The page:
Paperback release for John Kaag's new book, American Philosophy.
Praise for American Philosophy
“Kaag’s accounts are accurate, engaging and scrupulous. They show profound learning. They’re also genuinely entertaining, recapturing lost details of thinkers’ personal lives without sensationalism. The further you go on in the book, and the more of Kaag’s skillful miniatures you take in, the deeper it becomes. You realize he is also making an unconventional argument for who was right, and who was wrong, in the classical tradition of American philosophy from about 1830 to 1930, in Transcendentalism and Pragmatism and Idealism and beyond. It is an argument strikingly suited to our time . . . American Philosophy succeeds, not as a textbook or survey, but a spirited lover’s quarrel with the individualism and solipsism in our national thought.” ?Mark Greif, The New York Times Book Review
“John Kaag hits the sweet spot between intellectual history and personal memoir in this transcendently wonderful love song to philosophy . . . this is the most enthralling book of intellectual history I've read since David Edmonds' and John Eidinow's Wittgenstein's Poker . . . With its lucid, winning blend of autobiography, biography, and serious philosophical reflection, American Philosophy provides a magnificently accessible introduction to fundamental ideas about freedom and what makes life significant. It's an exhilarating read.” ?Heller McAlpin, NPR
“Is life worth living?” This is the age-old but forever timely question at the center of this remarkable and daring memoir. Part history of American philosophy, part personal narrative, American Philosophy: A Love Story, takes us deeply into that 'epic love affair with wisdom' that is philosophy, but it does so through the wonderfully intimate lens of the author himself, a young and accomplished philosopher who has summoned the nerve to expose his flaws, his failures, his deepest doubts about it all, a rare act of creative courage and generosity that leads us to where the heart of true philosophy lies: to a deep and abiding sense of wonder. This is an absolutely stellar memoir." ?Andre Dubus III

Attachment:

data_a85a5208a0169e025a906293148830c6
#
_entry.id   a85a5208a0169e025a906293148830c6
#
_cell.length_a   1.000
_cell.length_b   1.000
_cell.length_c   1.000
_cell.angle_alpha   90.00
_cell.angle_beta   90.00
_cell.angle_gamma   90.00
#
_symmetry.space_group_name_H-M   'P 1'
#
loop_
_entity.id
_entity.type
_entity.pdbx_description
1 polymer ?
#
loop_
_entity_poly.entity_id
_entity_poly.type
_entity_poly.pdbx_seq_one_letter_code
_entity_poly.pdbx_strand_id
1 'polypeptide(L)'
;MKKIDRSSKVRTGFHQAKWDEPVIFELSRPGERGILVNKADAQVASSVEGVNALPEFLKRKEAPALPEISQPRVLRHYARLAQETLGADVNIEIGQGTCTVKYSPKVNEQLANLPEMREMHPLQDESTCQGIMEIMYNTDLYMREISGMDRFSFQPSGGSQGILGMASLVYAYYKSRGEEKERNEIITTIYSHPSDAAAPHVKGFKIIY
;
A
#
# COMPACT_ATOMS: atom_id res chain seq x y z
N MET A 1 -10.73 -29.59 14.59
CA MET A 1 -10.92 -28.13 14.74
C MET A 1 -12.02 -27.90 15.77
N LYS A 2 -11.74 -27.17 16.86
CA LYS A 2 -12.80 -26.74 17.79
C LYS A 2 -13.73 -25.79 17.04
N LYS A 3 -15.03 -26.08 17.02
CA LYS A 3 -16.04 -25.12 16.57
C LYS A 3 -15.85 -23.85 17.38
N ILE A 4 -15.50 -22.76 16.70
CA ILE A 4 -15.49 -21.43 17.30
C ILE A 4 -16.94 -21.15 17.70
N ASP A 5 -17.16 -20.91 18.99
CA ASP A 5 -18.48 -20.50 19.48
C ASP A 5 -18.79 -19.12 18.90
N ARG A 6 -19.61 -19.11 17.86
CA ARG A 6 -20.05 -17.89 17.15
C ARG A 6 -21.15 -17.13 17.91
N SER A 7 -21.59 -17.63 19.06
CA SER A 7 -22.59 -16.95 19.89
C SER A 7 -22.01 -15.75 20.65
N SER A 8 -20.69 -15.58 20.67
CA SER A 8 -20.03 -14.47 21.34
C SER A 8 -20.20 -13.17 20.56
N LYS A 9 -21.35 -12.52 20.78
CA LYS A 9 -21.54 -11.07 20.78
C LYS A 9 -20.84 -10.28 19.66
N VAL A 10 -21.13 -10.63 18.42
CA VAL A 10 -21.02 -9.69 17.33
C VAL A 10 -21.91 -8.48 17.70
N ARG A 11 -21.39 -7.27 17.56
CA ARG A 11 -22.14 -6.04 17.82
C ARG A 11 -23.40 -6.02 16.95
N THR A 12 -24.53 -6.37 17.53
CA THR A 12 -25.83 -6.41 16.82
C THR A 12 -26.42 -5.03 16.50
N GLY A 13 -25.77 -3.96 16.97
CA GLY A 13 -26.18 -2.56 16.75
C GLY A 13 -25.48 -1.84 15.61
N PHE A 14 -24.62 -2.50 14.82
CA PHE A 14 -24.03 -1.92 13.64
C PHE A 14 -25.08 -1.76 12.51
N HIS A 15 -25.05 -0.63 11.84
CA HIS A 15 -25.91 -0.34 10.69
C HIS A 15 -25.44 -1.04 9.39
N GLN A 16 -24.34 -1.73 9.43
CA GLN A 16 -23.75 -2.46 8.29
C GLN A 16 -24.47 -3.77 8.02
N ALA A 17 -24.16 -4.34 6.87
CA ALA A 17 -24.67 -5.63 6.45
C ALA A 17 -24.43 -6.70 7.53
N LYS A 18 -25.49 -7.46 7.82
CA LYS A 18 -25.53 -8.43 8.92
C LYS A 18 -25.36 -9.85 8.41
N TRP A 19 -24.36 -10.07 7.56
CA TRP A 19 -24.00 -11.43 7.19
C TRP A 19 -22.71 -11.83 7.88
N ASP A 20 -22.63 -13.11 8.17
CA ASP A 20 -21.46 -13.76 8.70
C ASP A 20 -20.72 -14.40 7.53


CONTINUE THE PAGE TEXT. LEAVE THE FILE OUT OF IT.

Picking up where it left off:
About American Philosophy
John Kaag is a dispirited young philosopher at sea in his marriage and his career when he stumbles upon West Wind, a ruin of an estate in the hinterlands of New Hampshire that belonged to the eminent Harvard philosopher William Ernest Hocking. Hocking was one of the last true giants of American philosophy and a direct intellectual descendent of William James, the father of American philosophy and psychology, with whom Kaag feels a deep kinship. It is James’s question “Is life worth living?” that guides this remarkable book.
The books Kaag discovers in the Hocking library are crawling with insects and full of mold. But he resolves to restore them, as he immediately recognizes their importance. Not only does the library at West Wind contain handwritten notes from Whitman and inscriptions from Frost, but there are startlingly rare first editions of Hobbes, Descartes, and Kant. As Kaag begins to catalog and read through these priceless volumes, he embarks on a thrilling journey that leads him to the life-affirming tenets of American philosophy?self-reliance, pragmatism, and transcendence?and to a brilliant young Kantian who joins him in the restoration of the Hocking books.
Part intellectual history, part memoir, American Philosophy is ultimately about love, freedom, and the role that wisdom can play in turning one’s life around.